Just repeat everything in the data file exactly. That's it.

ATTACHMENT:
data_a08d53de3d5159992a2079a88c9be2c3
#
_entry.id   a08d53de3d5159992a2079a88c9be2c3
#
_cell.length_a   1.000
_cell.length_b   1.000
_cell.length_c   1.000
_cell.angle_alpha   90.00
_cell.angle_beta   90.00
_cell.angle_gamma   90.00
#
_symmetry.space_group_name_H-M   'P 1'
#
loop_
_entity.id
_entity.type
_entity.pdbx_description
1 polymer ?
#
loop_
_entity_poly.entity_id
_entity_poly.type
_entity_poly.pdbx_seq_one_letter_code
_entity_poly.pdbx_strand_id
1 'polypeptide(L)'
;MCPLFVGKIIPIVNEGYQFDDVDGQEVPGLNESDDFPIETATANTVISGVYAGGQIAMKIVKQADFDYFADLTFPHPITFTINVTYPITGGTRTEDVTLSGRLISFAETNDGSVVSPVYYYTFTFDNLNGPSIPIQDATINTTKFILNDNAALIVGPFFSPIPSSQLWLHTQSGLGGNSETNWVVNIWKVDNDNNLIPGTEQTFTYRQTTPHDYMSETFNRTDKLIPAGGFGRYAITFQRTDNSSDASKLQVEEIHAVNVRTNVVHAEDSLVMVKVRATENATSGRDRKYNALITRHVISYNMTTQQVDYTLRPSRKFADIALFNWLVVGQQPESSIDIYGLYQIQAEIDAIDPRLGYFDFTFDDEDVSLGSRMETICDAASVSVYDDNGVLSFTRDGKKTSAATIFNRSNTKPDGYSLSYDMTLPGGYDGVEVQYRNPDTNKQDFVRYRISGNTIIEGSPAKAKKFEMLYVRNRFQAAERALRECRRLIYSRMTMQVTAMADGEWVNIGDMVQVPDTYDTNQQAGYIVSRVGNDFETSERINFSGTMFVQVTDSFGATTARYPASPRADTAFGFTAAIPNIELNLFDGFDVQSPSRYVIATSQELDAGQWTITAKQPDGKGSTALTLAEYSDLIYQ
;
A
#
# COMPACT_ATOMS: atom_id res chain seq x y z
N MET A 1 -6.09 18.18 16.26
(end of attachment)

data_a08d53de3d5159992a2079a88c9be2c3
#
_entry.id   a08d53de3d5159992a2079a88c9be2c3
#
_cell.length_a   1.000
_cell.length_b   1.000
_cell.length_c   1.000
_cell.angle_alpha   90.00
_cell.angle_beta   90.00
_cell.angle_gamma   90.00
#
_symmetry.space_group_name_H-M   'P 1'
#
loop_
_entity.id
_entity.type
_entity.pdbx_description
1 polymer ?
#
loop_
_entity_poly.entity_id
_entity_poly.type
_entity_poly.pdbx_seq_one_letter_code
_entity_poly.pdbx_strand_id
1 'polypeptide(L)'
;MCPLFVGKIIPIVNEGYQFDDVDGQEVPGLNESDDFPIETATANTVISGVYAGGQIAMKIVKQADFDYFADLTFPHPITFTINVTYPITGGTRTEDVTLSGRLISFAETNDGSVVSPVYYYTFTFDNLNGPSIPIQDATINTTKFILNDNAALIVGPFFSPIPSSQLWLHTQSGLGGNSETNWVVNIWKVDNDNNLIPGTEQTFTYRQTTPHDYMSETFNRTDKLIPAGGFGRYAITFQRTDNSSDASKLQVEEIHAVNVRTNVVHAEDSLVMVKVRATENATSGRDRKYNALITRHVISYNMTTQQVDYTLRPSRKFADIALFNWLVVGQQPESSIDIYGLYQIQAEIDAIDPRLGYFDFTFDDEDVSLGSRMETICDAASVSVYDDNGVLSFTRDGKKTSAATIFNRSNTKPDGYSLSYDMTLPGGYDGVEVQYRNPDTNKQDFVRYRISGNTIIEGSPAKAKKFEMLYVRNRFQAAERALRECRRLIYSRMTMQVTAMADGEWVNIGDMVQVPDTYDTNQQAGYIVSRVGNDFETSERINFSGTMFVQVTDSFGATTARYPASPRADTAFGFTAAIPNIELNLFDGFDVQSPSRYVIATSQELDAGQWTITAKQPDGKGSTALTLAEYSDLIYQ
;
A
#
# COMPACT_ATOMS: atom_id res chain seq x y z
N MET A 1 -6.09 18.18 16.26